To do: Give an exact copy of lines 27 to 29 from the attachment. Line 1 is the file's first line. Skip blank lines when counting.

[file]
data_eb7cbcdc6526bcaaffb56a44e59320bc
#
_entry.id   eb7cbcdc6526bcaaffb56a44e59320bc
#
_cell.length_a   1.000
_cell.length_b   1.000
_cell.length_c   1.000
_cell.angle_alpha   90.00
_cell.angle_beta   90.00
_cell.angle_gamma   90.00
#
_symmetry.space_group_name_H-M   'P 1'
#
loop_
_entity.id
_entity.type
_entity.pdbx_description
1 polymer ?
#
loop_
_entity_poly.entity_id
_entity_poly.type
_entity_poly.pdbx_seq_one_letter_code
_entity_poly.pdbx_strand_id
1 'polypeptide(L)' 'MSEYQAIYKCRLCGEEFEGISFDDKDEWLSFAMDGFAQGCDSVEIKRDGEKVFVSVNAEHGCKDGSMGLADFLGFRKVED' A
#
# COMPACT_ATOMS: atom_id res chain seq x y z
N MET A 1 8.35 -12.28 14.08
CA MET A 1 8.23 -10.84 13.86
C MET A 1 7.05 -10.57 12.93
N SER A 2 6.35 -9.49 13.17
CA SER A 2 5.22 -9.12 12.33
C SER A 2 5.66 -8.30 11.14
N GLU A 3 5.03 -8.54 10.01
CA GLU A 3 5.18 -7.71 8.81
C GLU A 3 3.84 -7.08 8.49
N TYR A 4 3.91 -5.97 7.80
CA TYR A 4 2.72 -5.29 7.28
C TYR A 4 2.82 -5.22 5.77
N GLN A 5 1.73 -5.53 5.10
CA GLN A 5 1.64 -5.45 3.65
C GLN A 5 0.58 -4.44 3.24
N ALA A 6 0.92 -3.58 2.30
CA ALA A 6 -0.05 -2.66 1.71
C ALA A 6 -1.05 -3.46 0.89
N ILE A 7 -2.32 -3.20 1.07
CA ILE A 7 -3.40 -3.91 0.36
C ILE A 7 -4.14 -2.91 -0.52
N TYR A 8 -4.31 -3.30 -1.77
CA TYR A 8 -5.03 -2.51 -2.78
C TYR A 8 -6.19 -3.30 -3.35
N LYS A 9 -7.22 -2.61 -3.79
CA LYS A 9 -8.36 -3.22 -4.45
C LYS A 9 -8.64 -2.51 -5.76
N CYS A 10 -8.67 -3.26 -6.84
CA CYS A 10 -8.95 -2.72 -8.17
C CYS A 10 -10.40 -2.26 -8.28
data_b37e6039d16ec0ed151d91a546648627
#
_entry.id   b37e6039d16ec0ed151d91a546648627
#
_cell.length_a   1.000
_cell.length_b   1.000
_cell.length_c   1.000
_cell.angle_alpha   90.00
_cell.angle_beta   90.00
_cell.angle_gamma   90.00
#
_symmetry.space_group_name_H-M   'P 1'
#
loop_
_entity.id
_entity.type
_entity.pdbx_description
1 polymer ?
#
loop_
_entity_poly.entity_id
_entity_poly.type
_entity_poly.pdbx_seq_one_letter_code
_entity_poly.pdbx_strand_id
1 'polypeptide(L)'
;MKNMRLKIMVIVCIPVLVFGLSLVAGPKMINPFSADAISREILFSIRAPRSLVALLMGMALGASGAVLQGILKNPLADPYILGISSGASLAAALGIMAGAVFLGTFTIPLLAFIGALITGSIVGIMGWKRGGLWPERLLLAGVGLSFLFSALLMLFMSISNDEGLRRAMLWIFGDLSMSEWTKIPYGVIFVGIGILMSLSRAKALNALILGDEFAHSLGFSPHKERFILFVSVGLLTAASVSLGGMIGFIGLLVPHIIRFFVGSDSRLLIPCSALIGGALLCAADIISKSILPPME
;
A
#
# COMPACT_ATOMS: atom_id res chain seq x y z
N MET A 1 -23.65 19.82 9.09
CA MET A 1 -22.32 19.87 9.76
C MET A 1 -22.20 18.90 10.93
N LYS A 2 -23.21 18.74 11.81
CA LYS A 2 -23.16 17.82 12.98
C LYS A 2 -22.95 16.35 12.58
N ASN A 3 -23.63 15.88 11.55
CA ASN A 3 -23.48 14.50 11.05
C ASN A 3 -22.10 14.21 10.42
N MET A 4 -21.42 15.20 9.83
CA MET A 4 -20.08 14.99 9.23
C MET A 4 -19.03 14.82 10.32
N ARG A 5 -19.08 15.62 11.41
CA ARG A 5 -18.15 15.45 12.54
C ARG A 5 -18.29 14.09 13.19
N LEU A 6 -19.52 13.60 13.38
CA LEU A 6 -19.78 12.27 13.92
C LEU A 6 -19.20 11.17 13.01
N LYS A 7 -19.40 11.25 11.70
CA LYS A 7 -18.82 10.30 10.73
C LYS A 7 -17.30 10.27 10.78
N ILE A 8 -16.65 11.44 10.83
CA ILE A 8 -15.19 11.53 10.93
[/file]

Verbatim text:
# COMPACT_ATOMS: atom_id res chain seq x y z
N MET A 1 8.35 -12.28 14.08
CA MET A 1 8.23 -10.84 13.86